There is lots of buzz lately around the “ death of the PC,” with the latest industry expert to voice her opinion on the topic being Natalie Lambert of Citrix. Her CIO.com article about “The mobile device disconnect” caught my attention not necessarily because of her POV, but because the recent Forrester Consulting study she referenced indicates that workers’ mobile device usage actually contradicts many assumptions about workers’ preferred computing devices – and the reality of the PC’s role in the office.
Let’s start with the facts presented in the study’s findings (then my “reality”) :
- STUDY FINDING: Mobile devices are the preferred devices in most locations, but the office desk is the ONLY place where a PC is the preferred device.
- MY REALITY: I can see how someone wouldn’t want to use their smartphone as their primary computing device in the office. But, the thing is, today’s mobile tablets (or at least the ones we design and manufacture here at Xplore) ARE PCs and can do everything a PC can do. In fact, with docks, keyboards, large screens, and other supporting tools of today’s tablets purposefully built to support in-office desktop use, there’s no reason to have a second device – whether a desktop PC or laptop. Here at Xplore, we’ve been using our tablet PCs as our primary computing devices – even in the office – for years. The key is to find a tablet PC that truly replicates the traditional PC experience from ease of use to computing power.
- STUDY FINDING : PCs are the preferred devices for real work. When asked which device they would prefer to use for a set of applications, such as email, internet browsing, office productivity tools (think Word, Powerpoint, Excel, etc.), and more, PCs again won out…and by a wide margin! As an example, 91% of information workers said they prefer using a PC for office productivity suites compared with only 4% that prefer a mobile device. This may seem obvious, but similar results for other apps as well: 76% prefer using a PC for browsing the internet vs. 22% that prefer a mobile device and 58% prefer a PC for email, while only 39% prefer a mobile device. So, despite an overall preference for mobile devices when not at an office deck, the reality is the PCs still are preferred when it comes to getting work done.
- MY REALITY : The survey findings are spot on. Workers do need a true PC to enjoy high ease of use they’re accustomed to in the office. Where I disagree is that mobile devices aren’t capable of being the device they use for “real work”. Tablet PCs, or again the ones we build here at Xplore, do allow email, Internet, productivity tools, etc. to in fact look, feel and work exactly like they would on a desktop or laptop PC. That’s where our ability to integrate keyboards, larger screens, USBs for printer capabilities, etc. come in. Our customer basically adds their software to the “mobile” tablet PC and voila – their PC experience can travel anywhere their workers may go. So while I agree that PCs would be the most logical – and preferred – device for real work, I don’t agree that a mobile device couldn’t be a preferred device for real work considering that tablet PCs ARE mobile devices and PCs.
- STUDY FINDING: Mobile devices are not provided access to tools needed to get work done. When asked about the ability to access applications and data on a mobile device, only 40% of information workers said they could access the apps they need on a mobile device and 34% said they could access data on that device – this compares to 77% and 74%, respectively, who feel they can access apps and data on their laptops. They were also frustrated around the inconsistencies in experience when moving between devices.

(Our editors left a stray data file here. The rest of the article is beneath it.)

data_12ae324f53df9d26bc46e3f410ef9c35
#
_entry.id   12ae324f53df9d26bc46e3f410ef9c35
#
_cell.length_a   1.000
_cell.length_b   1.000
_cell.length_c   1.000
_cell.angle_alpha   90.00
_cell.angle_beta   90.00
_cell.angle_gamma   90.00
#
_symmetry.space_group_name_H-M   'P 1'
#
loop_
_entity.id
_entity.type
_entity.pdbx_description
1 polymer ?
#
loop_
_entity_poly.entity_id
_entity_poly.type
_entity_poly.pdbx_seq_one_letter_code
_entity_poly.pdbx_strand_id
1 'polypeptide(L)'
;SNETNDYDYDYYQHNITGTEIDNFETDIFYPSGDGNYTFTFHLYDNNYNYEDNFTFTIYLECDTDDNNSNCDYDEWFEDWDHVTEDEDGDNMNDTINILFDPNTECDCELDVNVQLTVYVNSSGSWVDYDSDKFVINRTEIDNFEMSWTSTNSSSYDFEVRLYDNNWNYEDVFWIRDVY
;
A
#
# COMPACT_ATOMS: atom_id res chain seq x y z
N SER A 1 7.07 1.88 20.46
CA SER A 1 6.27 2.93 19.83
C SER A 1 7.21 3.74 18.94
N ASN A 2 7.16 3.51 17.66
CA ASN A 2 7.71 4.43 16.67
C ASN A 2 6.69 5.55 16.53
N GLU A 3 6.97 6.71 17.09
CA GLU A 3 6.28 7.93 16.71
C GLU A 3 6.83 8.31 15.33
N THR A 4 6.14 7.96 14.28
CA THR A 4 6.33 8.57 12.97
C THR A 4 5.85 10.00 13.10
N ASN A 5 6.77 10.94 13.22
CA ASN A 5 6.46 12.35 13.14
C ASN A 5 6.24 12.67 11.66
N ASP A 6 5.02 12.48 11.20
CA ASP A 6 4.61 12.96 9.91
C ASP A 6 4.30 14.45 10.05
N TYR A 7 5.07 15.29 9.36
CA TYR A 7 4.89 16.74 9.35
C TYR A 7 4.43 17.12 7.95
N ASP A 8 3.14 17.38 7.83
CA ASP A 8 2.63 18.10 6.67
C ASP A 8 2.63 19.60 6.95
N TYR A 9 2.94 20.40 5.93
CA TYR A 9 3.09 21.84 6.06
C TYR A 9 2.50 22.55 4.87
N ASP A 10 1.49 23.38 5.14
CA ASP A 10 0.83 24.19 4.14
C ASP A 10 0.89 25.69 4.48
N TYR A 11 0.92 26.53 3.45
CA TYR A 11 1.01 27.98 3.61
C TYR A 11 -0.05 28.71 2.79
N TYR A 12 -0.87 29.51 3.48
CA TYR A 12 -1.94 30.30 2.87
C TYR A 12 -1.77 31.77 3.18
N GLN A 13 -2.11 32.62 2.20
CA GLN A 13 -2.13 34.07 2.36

- MY REALITY: Tablets, if purpose-built for the job at hand, CAN indeed give workers the access they need to the applications and data essential to not only their most critical workflows but all their daily workflows. I suspect the reason so many survey participants expressed frustration around inconsistency in device experience between the office, home and field is because they had some consumer devices in the mix. Unfortunately, they’re learning the hard lesson that – despite the perception of being user friendly or “familiar” – consumer devices just aren’t meant to support that “real work” that we need to get done and therefore aren’t designed to support the work-specific tools.
So while many industry experts may take a clear-cut “yay or nay” position on whether or not the PC is dead, I say it’s not that simple. If I had to pick a side – and I’m sure the mobile workers using our tablets would agree – I’d say the PC is definitely not dead. It has just taken on a new, more agile and fully mobile form without abandoning its core capabilities or benefits. Perhaps that’s why Xplore customers (and customers of the former Motion Computing) have never really felt the disconnect Natalie references or this Forrester Consulting study seems to suggest exists widespread. I’m not discounting their findings. I just have a sneaking suspicion that the workers surveyed are either with organizations that have attempted a BYOD mobile strategy or even consumer-device approach. Or their employers have gone with a tablet that isn’t purpose built for their job. Our customers – all of whom support field service-type tasks in some capacity – have found that by going with a tablet PC that is highly-configurable and designed specifically for the level of ruggedness, connectivity, mobility, speed, security and accessories they require has allowed them to remain connected even when others may unfortunately feel this mobile device disconnect.